The fifth game was played at the Konjakutei inn in Aizu Wakamatsu City, Fukushima Prefecture, on June 30 and July 1. Playing white, Iyama secured a resignation after 228 moves and won the match 4-1. As in the previous game, Yamashita played well and seemed to have the initiative in the middle-game fighting on the second day, but when he launched an attack there was a chink in his armor; Iyama seized the opportunity to unleash a fierce counterpunch that Yamashita was unable to handle. He fought on until he ran out of options.
The prize money is 30,000,000 yen (about $278,000). Iyama has now held the Honinbo title for seven years in a row, so he has matched the record of Sakata Eio (16th to 26th terms); his next goals will be the nine-in-a-row posted by Takagawa Shukaku (7th to 15th terms), then Cho Chikun’s record of ten in a row (44th to 53rd). This is Iyama’s 52nd title. He is in fourth place after Cho Chikun (74), Sakata Eio (64), and Kobayashi Koichi (60), but in his tally of big-three titles (19) he is second only to Cho (29). Also, he has won 41 top-seven titles, just behind Cho’s record of 42.
Like the venues for the first and second games, the venue for the fifth game has a connection with the Meiji Restoration 150 years ago. The restoration of imperial rules was made possible by the victory of the clans supporting the restoration over those supporting the Tokugawa shogunate. After an attack by Imperial forces on Edo, the last shogun, Yoshinobu, surrendered in May 1868, but the Aizu clan, which supported the Tokugawas, continued fighting. The imperial army attacked Aizu Wakamatsu in October and the city surrendered in early November. The most famous incident in this part of the war was a mass suicide of 19 teenaged Aizu samurai in the White Tiger Corps when they concluded (prematurely) that their side had lost. This episode has been very popular in literature and film. For details of the war, check out “the Boshin war” in Wikipedia2018.07.19_Hollyhock Fujisawa and for the suicide “the Byakkotai.” The players visited the White Tiger graves to make offerings the day before the game.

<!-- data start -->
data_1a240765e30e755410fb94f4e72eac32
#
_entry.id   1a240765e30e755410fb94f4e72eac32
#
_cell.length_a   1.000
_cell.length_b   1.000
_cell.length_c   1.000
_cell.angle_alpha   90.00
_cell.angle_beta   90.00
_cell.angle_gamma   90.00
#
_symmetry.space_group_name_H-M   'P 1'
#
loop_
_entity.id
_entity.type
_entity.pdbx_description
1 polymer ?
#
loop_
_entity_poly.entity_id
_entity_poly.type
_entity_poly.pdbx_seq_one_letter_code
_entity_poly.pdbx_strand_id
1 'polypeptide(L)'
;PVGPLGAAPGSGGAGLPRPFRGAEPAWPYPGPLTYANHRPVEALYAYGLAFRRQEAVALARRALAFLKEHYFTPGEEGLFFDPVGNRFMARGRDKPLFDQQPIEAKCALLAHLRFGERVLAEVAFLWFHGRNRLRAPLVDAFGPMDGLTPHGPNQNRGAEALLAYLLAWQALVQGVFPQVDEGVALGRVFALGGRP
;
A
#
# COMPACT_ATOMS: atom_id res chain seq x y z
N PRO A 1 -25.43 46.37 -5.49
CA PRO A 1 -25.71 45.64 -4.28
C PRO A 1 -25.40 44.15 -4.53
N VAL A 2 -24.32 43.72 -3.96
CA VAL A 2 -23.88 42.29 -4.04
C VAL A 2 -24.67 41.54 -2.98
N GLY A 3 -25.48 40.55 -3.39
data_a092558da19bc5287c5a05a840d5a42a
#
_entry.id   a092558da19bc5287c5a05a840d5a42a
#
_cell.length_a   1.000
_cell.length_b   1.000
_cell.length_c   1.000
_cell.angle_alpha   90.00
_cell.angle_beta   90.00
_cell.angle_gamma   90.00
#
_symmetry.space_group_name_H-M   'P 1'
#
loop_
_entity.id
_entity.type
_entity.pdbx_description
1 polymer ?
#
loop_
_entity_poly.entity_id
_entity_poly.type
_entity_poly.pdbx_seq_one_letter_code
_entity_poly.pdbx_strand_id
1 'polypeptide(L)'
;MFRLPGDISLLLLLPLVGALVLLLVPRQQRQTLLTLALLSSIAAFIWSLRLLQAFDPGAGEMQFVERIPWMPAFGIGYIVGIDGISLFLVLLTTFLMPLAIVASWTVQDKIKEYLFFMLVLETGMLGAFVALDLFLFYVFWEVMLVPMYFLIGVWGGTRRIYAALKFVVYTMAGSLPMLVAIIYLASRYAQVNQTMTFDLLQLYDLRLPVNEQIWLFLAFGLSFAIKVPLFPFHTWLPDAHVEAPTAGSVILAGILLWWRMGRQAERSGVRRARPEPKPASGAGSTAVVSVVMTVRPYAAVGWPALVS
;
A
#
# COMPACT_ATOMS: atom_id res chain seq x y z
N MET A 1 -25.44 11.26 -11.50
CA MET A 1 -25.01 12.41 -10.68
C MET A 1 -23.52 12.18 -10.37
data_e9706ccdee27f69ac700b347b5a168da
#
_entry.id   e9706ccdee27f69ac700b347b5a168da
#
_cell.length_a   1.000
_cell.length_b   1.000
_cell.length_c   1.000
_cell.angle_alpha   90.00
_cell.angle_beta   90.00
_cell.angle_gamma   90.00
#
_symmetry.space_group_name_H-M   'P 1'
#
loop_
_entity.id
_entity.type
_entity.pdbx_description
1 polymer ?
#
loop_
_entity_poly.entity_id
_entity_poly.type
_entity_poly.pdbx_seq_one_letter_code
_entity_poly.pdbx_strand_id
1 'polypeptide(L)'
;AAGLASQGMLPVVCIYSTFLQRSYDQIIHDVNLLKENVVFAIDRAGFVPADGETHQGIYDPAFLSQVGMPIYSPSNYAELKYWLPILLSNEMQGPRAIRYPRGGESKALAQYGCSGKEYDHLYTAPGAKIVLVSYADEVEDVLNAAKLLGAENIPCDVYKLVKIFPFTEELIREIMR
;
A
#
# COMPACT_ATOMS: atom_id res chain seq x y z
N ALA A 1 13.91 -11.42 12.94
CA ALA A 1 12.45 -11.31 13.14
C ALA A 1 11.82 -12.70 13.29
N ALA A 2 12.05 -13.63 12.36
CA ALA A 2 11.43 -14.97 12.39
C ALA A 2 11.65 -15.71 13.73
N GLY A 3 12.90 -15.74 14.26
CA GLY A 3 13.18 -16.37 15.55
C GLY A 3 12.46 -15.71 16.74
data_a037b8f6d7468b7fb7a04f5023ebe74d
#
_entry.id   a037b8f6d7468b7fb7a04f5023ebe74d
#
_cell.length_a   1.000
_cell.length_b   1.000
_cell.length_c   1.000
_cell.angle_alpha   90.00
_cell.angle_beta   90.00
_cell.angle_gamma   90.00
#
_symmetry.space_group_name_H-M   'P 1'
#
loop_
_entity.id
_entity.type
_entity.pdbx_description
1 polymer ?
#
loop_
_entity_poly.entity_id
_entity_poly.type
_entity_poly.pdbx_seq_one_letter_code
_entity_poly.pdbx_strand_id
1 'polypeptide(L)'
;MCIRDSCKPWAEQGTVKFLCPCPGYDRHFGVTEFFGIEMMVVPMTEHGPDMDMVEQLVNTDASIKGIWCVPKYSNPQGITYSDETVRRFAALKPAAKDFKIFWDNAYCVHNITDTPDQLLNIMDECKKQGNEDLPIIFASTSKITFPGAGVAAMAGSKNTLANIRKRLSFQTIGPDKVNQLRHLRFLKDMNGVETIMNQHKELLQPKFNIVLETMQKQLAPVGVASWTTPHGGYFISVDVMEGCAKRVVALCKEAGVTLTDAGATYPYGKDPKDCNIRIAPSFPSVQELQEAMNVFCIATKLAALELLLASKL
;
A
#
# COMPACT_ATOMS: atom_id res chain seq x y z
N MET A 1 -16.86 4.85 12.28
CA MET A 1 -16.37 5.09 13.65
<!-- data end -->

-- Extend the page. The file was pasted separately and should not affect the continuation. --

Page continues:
Fujisawa defends 5th Hollyhock Cup: The games in the 5th Aizu Central Hospital Women’s Hollyhock Cup best-of-three were held in the space of eight days. The first two games were held in the Konjakutei, a traditional Japanese inn, in Aizu Wakamatsu City in 2018.07.19_Hollyhock3 Xie Redmond referee FujisawaFukushima Prefecture with just one rest day between them; the score was a tie, so the deciding game was played at the Nihon Ki-in in Tokyo after a break of four days. Xie made a good start in her bid to seek revenge for her loss to Fujisawa last year when she pulled off an upset win in the first game, but Fujisawa fought hard to take the next two games, thus defending her title.